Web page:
Such insights, incidentally, into the forever troublesome body-soul problem are very old. Aristotle's *De Anima* is full of tantalizing hints at psychic phenomena and their close interconnection with the body in contrast with the relation or, rather, non-relation between body and mind. Discussing these matters in a rather tentative and uncharacteristic way, Aristotle declares: "...there seems to be no case in which the soul can act or be acted upon without the body, e.g., anger, courage, appetite, and sensation generally. [To be active without involving the body] seems rather a property of the mind [noein]. But if the mind [noein] too proves to be some imagination [phantasia] or impossible without imagination, it [noein] too could not be without the body." And somewhat later, summing up: "Nothing is evident about the mind [nous] and the theoretical faculty, but it seems to be a different kind of soul, and only this kind can be separated [from the body], as what is eternal from what is perishable." And in one of the biological treatises he suggests that the soul―its vegetative as well as its nutritive and sensitive part―"came into being in the embryo without existing previously outside it, but the *nous* entered the soul from outside, thus granting to man a kind of activity which had no connection with the activities of the body." In other words, there are no sensations corresponding to mental activities; and the sensations of the psyche, of the soul, are actually feelings we sense with our bodily organs.

By Anonym 16 Sep

Jorge Luis Borges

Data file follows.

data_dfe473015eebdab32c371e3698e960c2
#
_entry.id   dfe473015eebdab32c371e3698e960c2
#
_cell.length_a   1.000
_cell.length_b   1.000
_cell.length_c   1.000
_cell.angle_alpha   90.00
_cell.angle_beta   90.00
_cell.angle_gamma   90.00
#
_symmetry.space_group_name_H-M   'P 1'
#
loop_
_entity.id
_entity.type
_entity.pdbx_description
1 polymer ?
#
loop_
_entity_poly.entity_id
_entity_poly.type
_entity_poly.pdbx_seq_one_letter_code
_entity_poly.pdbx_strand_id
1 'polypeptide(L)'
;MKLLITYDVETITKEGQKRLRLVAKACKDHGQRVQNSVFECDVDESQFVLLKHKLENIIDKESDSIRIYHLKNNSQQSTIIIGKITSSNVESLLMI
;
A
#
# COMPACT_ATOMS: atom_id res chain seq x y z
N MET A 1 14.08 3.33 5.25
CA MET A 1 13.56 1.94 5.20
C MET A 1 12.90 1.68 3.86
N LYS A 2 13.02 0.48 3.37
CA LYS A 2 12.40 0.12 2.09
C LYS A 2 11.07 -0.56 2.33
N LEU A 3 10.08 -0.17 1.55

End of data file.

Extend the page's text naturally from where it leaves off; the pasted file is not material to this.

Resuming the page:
I am not certain whether I ever believed in the City of the Immortals; I think the task of finding it was enough for me.

By Anonym 17 Sep

Ken Poirot

Mentor Me: ...the crossroads and convergence of where science, metaphysics, religion, and utopian society intersect.

By Anonym 19 Sep

Katherine Lampe

We may hop when the gods say 'frog,' but we still get to choose how fast and how high.

By Anonym 19 Sep

Suzy Kassem

Three things have a limited threshold: Time, pain, and death. While truth, love, and knowledge – Are boundless.

By Anonym 16 Sep

Dan Pedersen

Everything in the seen world is a dim reflection or representation of the unseen world.

By Anonym 18 Sep

David Eagleman

That afternoon She listened to the grievances of the dead from two warring nations. Both sides had suffered, both sides had legitimate grievances, both pled their cases earnestly. She covered Her ears and moaned in misery. She knew Her humans were multidimensional and She could no longer live under the rigid architecture of Her youthful choices.

By Anonym 17 Sep

Max Scheler